The Gospel, Narrative, and Culture: A Response to Douglas J. Moo and Judith Gundry-Volf -- By: Richard B. Hays
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The Gospel, Narrative, and Culture:
A Response to Douglas J. Moo and
The Divinity School, Duke University
First, I would like to express my thanks to the IBR for the invitation to engage in this conversation about my work, and to Douglas Moo and Judy Gundry-Volf for their careful and gracious responses. Not all responses to my book have been either so careful or so kind. Alongside several appreciative reviews, The Moral Vision of the New Testament has received harsh criticism from some of the moral revisionists whose voices are so insistent in the church today. (See, for example, the polemical and wildly inaccurate review by Dale Martin in JBL 117  358-60.) By contrast, I feel very much that I am here among friends, among brothers and sisters in Christ, and I expect a fruitful conversation about the matters that my respondents have raised. Moral Vision does not pretend to be a definitive statement about the issues it addresses. It is, rather, an attempt to start a conversation and to propose a framework within which moral debate in the church can fruitfully proceed. The critiques offered here by Doug and Judy are precisely the sort of responses that my book seeks to elicit. So, with appreciation for their questions, I turn to the substantive matters at hand.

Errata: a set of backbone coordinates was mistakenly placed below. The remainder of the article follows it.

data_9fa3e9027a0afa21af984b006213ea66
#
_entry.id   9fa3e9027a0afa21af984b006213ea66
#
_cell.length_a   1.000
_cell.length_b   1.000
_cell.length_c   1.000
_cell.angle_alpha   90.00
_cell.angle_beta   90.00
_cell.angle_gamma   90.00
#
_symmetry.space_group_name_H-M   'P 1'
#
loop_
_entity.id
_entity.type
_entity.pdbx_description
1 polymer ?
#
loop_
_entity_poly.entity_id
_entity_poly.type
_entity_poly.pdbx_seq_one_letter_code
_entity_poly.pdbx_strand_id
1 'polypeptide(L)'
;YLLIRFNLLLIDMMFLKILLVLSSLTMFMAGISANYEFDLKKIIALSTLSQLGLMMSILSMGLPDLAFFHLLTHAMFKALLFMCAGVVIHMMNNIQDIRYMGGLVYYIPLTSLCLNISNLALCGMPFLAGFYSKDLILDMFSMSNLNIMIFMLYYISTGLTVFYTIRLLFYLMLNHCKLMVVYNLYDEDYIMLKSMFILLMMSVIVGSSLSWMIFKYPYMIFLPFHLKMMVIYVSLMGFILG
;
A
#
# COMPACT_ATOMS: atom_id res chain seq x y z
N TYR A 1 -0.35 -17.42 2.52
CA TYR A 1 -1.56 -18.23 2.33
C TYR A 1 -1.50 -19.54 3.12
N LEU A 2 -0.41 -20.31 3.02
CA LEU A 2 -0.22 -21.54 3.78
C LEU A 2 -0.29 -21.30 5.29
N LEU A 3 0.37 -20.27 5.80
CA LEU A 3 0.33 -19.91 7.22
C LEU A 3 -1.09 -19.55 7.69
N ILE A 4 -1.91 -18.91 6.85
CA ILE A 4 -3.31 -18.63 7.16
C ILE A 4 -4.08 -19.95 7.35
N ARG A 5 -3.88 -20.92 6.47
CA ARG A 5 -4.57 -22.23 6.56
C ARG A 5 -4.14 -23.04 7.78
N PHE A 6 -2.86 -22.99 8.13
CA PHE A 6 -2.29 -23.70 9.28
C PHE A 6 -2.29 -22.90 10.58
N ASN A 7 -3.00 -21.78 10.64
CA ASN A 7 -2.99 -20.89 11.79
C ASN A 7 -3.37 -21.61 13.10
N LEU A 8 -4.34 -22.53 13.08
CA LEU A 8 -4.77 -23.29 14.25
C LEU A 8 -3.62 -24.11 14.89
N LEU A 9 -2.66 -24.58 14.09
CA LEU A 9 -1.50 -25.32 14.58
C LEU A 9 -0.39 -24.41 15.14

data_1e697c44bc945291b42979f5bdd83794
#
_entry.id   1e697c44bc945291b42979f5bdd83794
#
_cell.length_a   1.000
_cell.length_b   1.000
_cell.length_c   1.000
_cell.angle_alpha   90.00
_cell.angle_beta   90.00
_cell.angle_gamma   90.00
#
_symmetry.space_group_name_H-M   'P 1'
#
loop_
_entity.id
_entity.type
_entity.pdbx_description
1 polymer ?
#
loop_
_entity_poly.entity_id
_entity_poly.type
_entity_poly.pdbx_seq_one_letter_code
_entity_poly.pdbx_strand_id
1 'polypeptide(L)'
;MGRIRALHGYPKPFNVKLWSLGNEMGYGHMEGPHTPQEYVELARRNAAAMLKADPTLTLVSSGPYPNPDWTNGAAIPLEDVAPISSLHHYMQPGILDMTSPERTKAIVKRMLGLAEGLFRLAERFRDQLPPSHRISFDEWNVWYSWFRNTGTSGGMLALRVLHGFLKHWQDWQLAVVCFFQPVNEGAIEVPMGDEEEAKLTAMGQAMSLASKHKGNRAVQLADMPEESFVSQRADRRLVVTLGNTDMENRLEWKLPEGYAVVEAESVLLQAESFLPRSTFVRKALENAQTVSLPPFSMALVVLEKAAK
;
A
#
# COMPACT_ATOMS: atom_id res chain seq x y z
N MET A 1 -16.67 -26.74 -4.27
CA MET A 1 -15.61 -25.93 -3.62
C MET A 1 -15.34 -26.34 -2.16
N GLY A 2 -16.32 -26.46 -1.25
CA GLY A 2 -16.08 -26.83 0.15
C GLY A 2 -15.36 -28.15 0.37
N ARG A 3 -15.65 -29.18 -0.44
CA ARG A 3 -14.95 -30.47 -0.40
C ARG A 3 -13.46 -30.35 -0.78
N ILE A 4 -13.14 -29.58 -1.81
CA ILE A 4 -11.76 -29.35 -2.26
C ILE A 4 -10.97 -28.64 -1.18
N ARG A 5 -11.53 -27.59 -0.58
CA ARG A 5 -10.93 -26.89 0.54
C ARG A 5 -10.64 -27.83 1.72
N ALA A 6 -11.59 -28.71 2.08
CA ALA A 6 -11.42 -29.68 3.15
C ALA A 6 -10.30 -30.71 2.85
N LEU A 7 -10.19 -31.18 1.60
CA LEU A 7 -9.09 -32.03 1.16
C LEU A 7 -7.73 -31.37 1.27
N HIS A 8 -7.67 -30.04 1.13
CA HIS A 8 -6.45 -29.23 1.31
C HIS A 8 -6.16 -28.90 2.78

Response To Douglas Moo
It is my understanding that the IBR program committee intended for this session to focus on issues of sexual ethics as treated in The Moral Vision of the New Testament. Douglas Moo, however, has offered a more wide-ranging discussion of various aspects of the book. Thus, my response to Moo’s critique will follow the four rubrics of his outline.
(1) Exegesis. I appreciate Moo’s affirmation of my exegesis in Moral Vision. The book is first of all an exegetical study of NT texts. Many readers of the book, however, will no doubt be tempted to turn immediately to Part IV, where I discuss selected controversial moral issues (homosexuality, abortion, etc.), without first working through my readings of the texts. (Martin’s JBL review is a glaring example of
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this omission: despite his vilification of the book, he never bothers to dispute—or even to acknowledge—any of its exegesis.) This approach defeats the aim of the book. Thus, I am pleased that Moo emphasizes the exegetical grounding of my arguments and gratified that he finds it generally solid and persuasive.
(2) Canon. The first problem here is the issue of intracanonical tensions. Moo joins me in acknowledging the existence of such tensions but believes it necessary to work m...
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